Referring now to FIG. 1, it is to be understood that this description is not to be limiting, as the invention is capable of a variety of modifications, the limitation being that there be at least two stages of steam injection. In this embodiment, a steam source line is intercepted by a modulating valve which, in turn, is controlled by a means, not shown, that is responsive to the presence of smoke in the burning gases. Reference is made to the U.S. Pat. No. 4,094,632, for a description of one such means which includes photo-electric apparatus. Another means includes instruments sensitive to the flow or pressure of the waste gas. As the need for smoke suppressant occurs, steam will flow normally through the first stage conduit to the flare stack as shown. As increased need for smoke suppressant occurs, the control system will cause the modulating valve to open further. Upon the flow or pressure thereof reaching a previously determined set point for a high flow or pressure switch (PSH) a logic circuit is placed into operation which will gradually open the normally closed valve 10 to a second stage steam input. Any additional stages will operate in the same manner.

Once the demand for steam decreases a low flow or pressure switch (PSL) will operate the valving in reverse by sequentially closing the staged valves.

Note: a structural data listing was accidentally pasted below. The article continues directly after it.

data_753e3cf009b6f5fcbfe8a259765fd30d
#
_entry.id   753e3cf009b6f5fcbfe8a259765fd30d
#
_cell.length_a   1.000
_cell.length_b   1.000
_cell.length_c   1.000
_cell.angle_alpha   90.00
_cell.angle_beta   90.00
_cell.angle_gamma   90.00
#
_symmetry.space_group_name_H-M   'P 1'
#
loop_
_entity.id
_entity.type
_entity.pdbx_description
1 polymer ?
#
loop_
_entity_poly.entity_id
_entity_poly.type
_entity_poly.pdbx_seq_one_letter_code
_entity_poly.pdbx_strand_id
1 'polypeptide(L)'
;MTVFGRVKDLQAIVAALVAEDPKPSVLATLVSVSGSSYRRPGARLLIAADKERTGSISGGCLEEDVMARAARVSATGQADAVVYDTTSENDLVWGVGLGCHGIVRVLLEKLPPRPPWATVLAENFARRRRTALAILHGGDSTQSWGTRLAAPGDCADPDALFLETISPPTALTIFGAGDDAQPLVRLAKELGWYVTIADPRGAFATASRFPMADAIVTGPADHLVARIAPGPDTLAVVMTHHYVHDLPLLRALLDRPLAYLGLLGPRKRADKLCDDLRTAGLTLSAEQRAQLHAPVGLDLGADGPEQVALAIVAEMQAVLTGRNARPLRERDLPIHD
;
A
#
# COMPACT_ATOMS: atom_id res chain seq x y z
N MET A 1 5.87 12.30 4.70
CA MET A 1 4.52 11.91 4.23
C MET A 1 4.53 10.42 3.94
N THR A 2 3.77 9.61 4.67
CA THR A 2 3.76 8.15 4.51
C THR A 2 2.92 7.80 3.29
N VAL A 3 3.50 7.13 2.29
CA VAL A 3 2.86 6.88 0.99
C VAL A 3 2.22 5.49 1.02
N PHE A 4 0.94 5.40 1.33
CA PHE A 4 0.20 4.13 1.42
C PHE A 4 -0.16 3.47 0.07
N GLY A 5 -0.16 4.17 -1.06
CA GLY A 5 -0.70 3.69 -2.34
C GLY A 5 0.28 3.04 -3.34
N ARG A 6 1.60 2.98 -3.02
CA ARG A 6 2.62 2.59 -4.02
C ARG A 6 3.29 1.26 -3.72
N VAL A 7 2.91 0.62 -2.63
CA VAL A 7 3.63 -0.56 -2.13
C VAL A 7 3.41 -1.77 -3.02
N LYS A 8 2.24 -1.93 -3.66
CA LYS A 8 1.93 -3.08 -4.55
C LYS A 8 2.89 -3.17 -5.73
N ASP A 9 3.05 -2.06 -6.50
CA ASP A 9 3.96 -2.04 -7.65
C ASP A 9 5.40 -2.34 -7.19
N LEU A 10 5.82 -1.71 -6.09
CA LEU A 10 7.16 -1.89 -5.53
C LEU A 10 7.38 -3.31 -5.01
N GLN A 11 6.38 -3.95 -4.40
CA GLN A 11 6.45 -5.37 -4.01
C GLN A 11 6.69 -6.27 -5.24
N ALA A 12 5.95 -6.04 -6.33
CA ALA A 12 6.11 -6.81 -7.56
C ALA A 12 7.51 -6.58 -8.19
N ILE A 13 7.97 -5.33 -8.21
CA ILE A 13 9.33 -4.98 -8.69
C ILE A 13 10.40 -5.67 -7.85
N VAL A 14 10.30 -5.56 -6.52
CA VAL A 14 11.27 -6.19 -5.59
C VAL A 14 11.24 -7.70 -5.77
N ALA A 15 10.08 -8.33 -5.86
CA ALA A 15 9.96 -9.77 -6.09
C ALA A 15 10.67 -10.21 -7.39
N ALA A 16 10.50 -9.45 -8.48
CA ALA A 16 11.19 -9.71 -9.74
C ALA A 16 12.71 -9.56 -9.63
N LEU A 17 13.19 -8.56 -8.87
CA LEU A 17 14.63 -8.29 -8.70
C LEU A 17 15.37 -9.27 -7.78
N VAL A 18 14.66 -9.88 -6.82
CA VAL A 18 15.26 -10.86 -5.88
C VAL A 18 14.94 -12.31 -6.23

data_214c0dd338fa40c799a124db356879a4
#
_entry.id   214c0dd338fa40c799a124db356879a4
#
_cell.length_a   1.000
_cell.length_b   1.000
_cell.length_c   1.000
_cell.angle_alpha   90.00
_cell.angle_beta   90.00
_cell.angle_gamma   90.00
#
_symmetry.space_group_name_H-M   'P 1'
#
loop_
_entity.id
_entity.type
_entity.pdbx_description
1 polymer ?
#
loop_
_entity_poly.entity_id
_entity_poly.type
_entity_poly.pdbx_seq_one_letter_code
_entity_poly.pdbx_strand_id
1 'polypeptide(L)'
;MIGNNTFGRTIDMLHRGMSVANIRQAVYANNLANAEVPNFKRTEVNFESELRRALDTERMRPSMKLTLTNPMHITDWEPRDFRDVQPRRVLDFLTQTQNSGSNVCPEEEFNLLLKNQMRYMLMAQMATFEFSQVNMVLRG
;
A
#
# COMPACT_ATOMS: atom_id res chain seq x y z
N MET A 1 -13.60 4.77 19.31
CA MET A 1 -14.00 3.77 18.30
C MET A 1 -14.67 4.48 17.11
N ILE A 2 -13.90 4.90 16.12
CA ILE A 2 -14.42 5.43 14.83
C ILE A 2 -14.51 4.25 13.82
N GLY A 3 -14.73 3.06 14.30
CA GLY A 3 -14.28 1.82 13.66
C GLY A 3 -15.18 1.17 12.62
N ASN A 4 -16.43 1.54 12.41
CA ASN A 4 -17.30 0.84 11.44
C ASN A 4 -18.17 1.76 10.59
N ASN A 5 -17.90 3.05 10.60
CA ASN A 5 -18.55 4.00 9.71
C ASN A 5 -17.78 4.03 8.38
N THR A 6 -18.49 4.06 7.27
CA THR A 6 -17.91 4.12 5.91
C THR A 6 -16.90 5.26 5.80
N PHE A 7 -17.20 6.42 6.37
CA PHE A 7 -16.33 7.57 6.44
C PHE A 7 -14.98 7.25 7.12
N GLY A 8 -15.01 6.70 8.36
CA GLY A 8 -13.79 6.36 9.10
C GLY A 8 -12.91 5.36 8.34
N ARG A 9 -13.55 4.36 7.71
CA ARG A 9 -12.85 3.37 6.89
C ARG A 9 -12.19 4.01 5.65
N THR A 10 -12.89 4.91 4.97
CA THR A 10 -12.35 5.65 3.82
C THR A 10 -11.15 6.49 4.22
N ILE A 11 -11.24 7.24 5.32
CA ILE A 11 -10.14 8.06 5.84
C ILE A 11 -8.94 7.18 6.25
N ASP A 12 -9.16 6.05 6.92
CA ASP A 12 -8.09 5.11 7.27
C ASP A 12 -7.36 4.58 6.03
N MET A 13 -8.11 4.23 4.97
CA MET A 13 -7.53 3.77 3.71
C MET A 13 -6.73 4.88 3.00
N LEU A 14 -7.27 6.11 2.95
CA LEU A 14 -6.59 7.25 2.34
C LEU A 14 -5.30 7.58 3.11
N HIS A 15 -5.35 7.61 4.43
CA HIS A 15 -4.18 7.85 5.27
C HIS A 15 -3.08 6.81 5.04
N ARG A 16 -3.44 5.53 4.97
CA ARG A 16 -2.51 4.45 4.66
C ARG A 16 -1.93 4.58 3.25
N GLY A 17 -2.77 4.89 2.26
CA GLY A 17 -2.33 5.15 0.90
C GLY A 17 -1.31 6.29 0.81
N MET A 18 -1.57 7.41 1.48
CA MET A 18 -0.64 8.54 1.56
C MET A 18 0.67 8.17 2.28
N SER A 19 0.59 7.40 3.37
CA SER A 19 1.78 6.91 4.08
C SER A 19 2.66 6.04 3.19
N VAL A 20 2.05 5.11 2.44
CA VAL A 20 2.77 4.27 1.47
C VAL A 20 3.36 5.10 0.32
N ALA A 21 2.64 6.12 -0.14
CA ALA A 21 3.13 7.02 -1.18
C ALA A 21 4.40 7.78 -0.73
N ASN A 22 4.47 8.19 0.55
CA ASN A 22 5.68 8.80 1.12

That is, with decrease demand for smoke suppressant, the modulating valve will begin to close. Once the previously determined set point of PSL of the highest stage in operation is reached, its corresponding valve will de-energize and close.

FIG. 2 is a chart diagramming the pressure flow relationship of the steam at the injection nozzle for this invention compared with an unstaged steam system at high pressure, i.e., 100 psig and for unstaged low pressure steam, i.e. 30 psig. It is to be noted that in the staged low pressure steam concept of this invention, the set point of high flow-pressure switch (PSH) is such that before the second stage valve 10 will open the flow or pressure will be at a point approaching the maximum source pressure, such that upon opening the valve 10 the pressure drop will not fall significantly below the pressure required to maintain sufficient mechanical kinetic energy to provide efficient operation (MKE). Likewise, as the need for steam decreases and the pressure downstream of the modulating valve decreases, the set point of the low flow or pressure switch (PSL) will de-energize the valve 10 to a closed position.

It is to be understood that although only two stages are shown herein, additional stages operating in the manner set forth to control valve 20 and the third stage can be utilized.